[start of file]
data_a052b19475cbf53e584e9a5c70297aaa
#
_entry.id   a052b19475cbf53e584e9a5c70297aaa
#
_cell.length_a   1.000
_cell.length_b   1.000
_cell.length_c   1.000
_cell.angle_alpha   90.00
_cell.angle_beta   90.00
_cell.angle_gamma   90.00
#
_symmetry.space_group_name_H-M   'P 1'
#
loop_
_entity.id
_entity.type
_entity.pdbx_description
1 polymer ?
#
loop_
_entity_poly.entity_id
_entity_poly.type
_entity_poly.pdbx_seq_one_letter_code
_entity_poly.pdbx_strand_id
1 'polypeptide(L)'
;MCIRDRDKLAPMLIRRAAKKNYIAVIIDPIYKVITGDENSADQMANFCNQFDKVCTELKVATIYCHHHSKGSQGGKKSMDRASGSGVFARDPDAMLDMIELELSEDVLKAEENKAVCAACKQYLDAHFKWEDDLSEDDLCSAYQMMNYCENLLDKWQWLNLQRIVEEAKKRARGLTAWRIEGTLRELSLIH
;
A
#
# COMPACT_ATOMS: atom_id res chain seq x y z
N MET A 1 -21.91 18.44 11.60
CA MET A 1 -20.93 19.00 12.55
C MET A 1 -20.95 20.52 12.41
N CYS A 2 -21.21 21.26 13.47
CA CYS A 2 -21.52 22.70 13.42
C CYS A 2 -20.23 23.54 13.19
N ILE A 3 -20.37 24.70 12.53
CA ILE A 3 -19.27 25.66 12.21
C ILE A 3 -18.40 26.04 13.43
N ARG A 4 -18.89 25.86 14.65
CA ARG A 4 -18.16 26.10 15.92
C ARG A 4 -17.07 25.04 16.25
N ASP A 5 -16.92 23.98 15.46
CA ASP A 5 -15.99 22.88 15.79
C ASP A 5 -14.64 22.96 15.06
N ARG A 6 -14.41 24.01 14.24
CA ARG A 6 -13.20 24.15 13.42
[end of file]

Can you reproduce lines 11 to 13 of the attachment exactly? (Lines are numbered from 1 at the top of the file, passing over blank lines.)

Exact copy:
#
_symmetry.space_group_name_H-M   'P 1'
#